|Image credit Tony Guyton|
Welcome to Middle Grade Wednesday!
Last week’s introductory post of Middle Grade Wednesday was a big success! Here’s the next installment of “Atop Mt. Lonely” – if you need a refresher, see link below to read part one! Happy reading!
Atop Mt. Lonely (part two)
Carlee slung a loaded backpack into the trunk of her family’s van the next morning. It landed with a bang as she slammed shut the trunk. Marlee rushed out of the Ramus’ large house, carefully positioning her sunglasses. She wasn’t exactly a morning person. Mrs. Ramus handed out breakfast bars as Mr. Ramus started the van and the family took off.
The van drove through the early morning streets of their hometown of Carson City, Nevada. Although Carson City was the capital of Nevada, it was one of the smallest capitals in the United States. Desert surrounded the city limits and large mountains stood in the far off distance.
Marlee remembered many of the mountains as they passed them. She remembered the dangerous climb the twins had made on Mt. Pensly where they ran out of water. In the far distance, a tall, thin mountain stood in the middle of the warm desert. There was no visible vegetation, just a mountain of jagged rock.
Carlee’s jaw dropped every time she saw that mountain. It looked mysterious, just waiting to be explored. Actually, only few mountaineers had dared to climb Mt. Lonely. It had earned this name because of the legend surrounding it. The legend spoke of a man who climbed Mt. Lonely long ago but lost his memory when he reached the top of the mountain and could not remember the way back home. Because of this, the rock mountain was named Mt. Lonely.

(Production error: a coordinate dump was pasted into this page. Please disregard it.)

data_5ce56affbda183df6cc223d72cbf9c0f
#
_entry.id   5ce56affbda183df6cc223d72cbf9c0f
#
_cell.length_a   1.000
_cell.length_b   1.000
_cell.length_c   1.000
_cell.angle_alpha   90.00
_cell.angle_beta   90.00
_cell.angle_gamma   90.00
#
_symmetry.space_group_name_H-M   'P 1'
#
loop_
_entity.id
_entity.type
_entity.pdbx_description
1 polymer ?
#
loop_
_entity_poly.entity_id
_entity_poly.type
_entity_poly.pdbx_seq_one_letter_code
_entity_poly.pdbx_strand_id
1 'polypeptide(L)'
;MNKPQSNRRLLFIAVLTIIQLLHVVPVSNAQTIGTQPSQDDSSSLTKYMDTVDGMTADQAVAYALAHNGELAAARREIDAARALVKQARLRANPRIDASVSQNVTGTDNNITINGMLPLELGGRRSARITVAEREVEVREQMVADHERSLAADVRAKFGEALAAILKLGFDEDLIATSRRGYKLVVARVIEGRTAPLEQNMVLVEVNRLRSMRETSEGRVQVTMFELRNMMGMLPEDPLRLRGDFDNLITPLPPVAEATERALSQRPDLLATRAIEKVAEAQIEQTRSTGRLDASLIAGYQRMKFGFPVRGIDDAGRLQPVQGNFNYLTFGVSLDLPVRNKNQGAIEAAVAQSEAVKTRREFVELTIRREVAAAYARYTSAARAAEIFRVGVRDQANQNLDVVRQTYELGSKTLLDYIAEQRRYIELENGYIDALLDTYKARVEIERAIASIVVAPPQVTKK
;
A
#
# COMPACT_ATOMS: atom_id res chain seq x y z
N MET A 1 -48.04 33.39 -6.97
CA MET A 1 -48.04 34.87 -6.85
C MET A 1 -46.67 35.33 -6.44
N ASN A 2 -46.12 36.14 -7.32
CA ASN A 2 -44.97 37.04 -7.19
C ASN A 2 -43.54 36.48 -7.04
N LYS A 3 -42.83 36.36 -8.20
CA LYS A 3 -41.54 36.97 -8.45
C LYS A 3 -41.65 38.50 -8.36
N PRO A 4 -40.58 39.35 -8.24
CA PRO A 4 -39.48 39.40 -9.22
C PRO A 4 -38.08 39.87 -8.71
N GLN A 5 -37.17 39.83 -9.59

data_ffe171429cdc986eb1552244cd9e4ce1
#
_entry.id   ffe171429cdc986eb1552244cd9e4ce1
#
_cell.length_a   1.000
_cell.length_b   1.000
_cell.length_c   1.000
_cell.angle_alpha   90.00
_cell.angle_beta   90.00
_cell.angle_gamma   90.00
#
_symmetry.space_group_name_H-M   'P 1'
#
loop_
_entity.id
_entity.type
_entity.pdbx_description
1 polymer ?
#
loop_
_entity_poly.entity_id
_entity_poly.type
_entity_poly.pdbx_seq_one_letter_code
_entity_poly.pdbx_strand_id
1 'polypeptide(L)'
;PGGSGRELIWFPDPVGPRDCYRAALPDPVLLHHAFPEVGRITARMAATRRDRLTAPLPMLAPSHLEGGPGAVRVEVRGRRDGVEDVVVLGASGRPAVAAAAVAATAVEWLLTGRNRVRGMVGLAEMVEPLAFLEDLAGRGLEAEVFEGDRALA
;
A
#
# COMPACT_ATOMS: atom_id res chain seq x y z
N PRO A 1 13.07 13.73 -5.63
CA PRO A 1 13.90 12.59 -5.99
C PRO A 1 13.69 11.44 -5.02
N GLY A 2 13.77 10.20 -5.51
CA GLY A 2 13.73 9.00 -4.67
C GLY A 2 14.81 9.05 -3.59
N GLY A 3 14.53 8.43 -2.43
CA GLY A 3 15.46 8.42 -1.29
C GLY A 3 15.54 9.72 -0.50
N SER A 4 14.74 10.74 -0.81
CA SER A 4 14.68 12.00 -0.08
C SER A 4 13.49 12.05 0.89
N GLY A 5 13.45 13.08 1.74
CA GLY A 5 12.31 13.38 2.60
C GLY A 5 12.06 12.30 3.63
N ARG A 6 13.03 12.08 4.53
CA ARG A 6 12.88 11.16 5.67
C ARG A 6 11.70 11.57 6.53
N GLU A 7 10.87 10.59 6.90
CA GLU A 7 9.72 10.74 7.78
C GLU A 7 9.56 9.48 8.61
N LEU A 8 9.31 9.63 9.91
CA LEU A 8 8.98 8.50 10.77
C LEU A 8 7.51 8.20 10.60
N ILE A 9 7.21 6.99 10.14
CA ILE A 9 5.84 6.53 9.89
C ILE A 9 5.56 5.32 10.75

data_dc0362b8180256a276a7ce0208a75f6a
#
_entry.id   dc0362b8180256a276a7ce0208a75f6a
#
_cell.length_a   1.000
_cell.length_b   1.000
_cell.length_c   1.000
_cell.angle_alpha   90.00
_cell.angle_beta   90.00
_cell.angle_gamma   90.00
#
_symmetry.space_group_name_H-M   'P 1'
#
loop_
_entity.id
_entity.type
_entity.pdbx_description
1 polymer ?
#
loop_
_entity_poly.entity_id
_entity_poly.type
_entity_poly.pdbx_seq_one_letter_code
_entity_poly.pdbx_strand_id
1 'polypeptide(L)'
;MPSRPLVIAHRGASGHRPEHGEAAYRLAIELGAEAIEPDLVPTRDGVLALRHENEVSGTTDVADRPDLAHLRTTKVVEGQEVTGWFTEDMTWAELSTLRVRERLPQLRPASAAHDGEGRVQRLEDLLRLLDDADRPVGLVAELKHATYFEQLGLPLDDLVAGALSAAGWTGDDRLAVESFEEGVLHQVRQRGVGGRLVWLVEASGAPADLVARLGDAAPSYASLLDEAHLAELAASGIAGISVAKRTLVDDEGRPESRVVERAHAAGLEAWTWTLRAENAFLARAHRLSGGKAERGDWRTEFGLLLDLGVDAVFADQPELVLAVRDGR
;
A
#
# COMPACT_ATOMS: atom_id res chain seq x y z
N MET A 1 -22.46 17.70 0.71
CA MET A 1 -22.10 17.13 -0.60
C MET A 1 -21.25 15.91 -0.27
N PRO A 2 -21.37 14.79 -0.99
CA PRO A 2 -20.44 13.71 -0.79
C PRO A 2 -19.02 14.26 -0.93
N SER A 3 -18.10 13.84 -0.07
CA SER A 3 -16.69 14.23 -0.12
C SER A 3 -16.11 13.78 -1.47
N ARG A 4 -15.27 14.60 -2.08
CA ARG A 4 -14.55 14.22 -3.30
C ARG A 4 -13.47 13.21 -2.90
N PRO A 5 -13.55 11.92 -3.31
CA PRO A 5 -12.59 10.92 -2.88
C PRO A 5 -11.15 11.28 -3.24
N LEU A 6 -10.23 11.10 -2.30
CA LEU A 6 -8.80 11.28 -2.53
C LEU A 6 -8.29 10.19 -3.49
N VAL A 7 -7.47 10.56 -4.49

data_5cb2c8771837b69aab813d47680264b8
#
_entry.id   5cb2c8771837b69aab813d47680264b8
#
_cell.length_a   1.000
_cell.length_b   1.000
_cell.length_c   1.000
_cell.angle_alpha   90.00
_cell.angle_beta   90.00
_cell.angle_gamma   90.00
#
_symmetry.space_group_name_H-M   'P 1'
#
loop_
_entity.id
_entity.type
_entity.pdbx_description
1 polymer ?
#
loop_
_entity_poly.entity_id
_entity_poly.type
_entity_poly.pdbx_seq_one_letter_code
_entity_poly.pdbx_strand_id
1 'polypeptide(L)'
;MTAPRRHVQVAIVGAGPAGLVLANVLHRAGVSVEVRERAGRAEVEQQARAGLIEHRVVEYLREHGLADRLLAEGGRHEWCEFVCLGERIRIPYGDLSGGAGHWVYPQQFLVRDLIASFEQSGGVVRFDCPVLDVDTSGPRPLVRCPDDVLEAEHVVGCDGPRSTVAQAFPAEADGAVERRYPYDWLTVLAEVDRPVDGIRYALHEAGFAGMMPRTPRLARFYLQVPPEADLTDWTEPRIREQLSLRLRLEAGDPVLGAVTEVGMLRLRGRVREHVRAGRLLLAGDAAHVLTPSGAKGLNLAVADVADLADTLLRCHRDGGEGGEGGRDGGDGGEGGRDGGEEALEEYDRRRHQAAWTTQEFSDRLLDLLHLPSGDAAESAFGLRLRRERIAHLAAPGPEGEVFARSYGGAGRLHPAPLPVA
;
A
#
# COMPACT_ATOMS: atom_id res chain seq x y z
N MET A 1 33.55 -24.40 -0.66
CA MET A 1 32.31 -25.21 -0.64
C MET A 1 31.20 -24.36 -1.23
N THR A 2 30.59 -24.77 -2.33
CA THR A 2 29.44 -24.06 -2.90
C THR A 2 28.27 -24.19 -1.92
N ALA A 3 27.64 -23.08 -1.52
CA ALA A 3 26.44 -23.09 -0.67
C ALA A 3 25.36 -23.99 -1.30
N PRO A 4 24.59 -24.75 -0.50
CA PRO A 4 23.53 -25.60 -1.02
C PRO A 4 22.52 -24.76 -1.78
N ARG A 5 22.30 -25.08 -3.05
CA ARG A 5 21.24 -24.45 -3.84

Carlee believed the legend but Marlee thought it was ridiculous, naming off various explanations as to why he would have been rescued. Mt. Lonely’s tale scared off many superstitious mountaineers. Some believed the man was still living there, trapped and waiting for another companion.
The Ramus’s van pulled to a stop at the foot of Mt. Lonely. The parking lot at the base of the mountain was empty, sand scattered across the pavement. Carlee jumped out of the van followed by Marlee. The heavy air smacked the twins in the face, it was starting to warm up already. Mr. Ramus handed the girls their backpacks. They snatched their ropes and pitons along with other important equipment.
“You girls remember what I said, don’t you? If there’s an unexpected storm or the winds get too high, come right back down and call us,” Mrs. Ramus said sternly.
“Remember to eat, drink and take lots of breaks. Very important,” Mr. Ramus added.